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The premise of the project will be:

There will be a prerecorded track of guitar, for example. The student will play the same track on his guitar. I need to compare these two sounds and find out whether the student played it good or not. I will be using STM32 microcontroller and Keil uVision software for simulation at first (programming at C).

I know that I will be using an ADC using DMA and I assume I would Fast Fourier Transform the wave signals and then somehow compare the two frequency responses. Also, would there be a problem with tempo? I mean it is not logical that every note will hit on the exact ms and then compare it

I've seen some methods like Hidden Markov Model or Goertzel algorithm but I am not quite sure what they do and if they are optimal and easy for the project. So my question would be: is there a specific algorithm that suits best and how would I implement it on my code (since I haven't really started working on code, mostly theoretical reading so far).

edit: I've made a similar post yesterday but my premise was too complicated to solve so I am posting on a new premise, much easier to accomplish. I thought not to ask on the first thread since it would mix up two different issues.

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If this is just a short project for school then it still sounds too ambitious - you might want to aim for something more achievable within a timescale of a few weeks to a few months. –  Paul R Sep 20 '13 at 21:06

1 Answer 1

Assuming that you can use FFT to find out which notes are playing at what time (this may prove to be difficult for distorted guitar chords), you can do this e.g. 10 times per second for both streams, and then check how often the notes in both streams match. This will give you a percentage, if you need a binary value you'd have to use a threshold value.

If both streams are not equal length (different tempo) then you will have to stretch. You don't have to stretch the actual audio, just the times between the note measurements (e.g. every 100 ms for the first stream and every 125 seconds for the second stream).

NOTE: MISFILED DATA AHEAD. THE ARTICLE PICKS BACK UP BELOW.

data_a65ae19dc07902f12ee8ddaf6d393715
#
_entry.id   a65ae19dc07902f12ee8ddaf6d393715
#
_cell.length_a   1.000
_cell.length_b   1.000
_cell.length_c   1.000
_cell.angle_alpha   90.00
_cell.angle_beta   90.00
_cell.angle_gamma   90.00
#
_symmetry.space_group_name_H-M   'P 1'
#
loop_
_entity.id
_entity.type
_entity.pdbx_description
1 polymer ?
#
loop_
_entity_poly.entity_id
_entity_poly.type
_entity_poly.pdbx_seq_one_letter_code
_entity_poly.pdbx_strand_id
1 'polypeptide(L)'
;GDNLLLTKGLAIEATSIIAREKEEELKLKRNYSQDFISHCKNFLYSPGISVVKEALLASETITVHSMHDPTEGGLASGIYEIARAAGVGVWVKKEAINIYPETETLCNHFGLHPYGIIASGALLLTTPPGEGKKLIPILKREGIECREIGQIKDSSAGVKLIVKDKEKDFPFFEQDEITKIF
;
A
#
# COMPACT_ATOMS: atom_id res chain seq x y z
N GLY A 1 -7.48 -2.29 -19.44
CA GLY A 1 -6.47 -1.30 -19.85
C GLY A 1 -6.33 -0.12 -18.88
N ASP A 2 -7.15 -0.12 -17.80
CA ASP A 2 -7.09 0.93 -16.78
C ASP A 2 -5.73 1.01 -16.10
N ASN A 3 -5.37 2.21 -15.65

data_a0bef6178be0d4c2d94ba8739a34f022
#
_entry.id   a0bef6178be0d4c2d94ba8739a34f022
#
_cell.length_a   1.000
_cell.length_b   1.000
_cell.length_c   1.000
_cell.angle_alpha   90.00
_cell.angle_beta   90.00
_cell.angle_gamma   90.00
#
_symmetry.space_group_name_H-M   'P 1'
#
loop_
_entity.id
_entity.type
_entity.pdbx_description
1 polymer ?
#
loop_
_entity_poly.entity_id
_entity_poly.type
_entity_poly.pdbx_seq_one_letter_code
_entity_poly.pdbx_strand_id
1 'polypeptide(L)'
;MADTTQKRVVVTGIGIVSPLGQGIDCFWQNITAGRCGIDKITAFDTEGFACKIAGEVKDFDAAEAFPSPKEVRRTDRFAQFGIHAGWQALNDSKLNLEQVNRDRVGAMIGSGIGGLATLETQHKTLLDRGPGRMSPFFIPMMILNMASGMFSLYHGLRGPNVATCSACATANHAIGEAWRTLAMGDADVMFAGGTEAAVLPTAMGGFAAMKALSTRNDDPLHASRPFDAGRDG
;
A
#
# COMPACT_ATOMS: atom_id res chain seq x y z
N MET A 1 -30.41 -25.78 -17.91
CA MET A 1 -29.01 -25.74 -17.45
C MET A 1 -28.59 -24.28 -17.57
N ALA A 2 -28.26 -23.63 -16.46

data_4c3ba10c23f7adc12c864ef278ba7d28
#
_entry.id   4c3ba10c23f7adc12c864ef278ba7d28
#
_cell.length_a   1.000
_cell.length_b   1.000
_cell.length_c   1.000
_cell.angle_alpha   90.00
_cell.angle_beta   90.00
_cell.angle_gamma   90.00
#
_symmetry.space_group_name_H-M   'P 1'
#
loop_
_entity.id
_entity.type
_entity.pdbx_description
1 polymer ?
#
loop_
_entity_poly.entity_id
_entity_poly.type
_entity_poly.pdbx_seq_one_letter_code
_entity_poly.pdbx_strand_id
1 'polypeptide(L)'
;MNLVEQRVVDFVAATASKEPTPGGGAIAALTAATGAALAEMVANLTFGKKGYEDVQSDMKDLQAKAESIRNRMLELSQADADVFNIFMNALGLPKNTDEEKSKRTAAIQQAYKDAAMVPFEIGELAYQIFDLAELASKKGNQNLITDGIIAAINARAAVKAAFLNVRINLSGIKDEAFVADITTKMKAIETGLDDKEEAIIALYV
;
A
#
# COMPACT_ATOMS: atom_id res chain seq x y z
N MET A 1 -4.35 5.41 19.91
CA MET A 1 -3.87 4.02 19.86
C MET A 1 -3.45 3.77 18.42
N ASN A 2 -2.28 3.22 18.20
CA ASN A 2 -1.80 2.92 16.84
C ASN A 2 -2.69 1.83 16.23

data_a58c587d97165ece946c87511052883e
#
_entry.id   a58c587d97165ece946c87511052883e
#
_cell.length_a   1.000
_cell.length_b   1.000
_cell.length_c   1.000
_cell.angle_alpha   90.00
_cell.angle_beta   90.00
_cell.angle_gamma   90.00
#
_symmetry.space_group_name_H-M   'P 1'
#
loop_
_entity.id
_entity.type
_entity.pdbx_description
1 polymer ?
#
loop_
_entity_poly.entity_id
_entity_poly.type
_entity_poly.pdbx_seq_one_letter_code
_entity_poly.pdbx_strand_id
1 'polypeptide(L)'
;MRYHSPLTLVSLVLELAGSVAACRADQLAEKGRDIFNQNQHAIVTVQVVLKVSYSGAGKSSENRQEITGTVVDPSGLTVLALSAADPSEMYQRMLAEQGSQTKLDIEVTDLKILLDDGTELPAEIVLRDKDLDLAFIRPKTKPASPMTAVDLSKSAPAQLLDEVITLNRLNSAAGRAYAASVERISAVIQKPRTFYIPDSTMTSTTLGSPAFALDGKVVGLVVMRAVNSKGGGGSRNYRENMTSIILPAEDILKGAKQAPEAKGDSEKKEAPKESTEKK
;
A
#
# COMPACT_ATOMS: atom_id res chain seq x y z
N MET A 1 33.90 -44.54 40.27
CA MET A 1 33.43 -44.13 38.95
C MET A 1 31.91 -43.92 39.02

So the biggest problem may be to find out what notes are playing at any given moment in time. I'd start with constructing a mapping of frequencies to notes. Also it may be a good idea to low-pass filter the signal at around 1100 Hz to already get rid of some of the unwanted harmonics (you can't play higher than that on the guitar anyway) and similaryly high-pass filter the signal at 80 Hz. Then after the FFT or DFT (not sure if it matters which you choose), find the frequencies that are close to the real note frequencies. Then pick the loudest one and those that are above a certain threshold relative to the loudest one (e.g. drop anything that is less than half as loud as the loudest one, but some experimentation will be needed to find a good threshold value).

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Thanks for your response. The project is meant to be a simple application, it is about learning about sound manipulation and microcontroller programming. So, mostly I am looking for hitting the notes right. Now I have something to work on since previously I had no idea where to start. Also, you misinterpreted me, I wasn't looking for someone to write the code for me:) –  Roy Sep 20 '13 at 15:03
(character limit) If I understand correctly, I will compare the two frequency responses every e.g. 100ms. So if the track is 10s, I will compare 100 times. My question is how would I compare? I guess I would have to find the frequency with the most gain somehow in both 100ms streams and then conclude if they are in the same frequency area, that the specific note defines? –  Roy Sep 20 '13 at 15:09
@Roy Answer updated, added some ideas for implementation. –  herman Sep 20 '13 at 22:26

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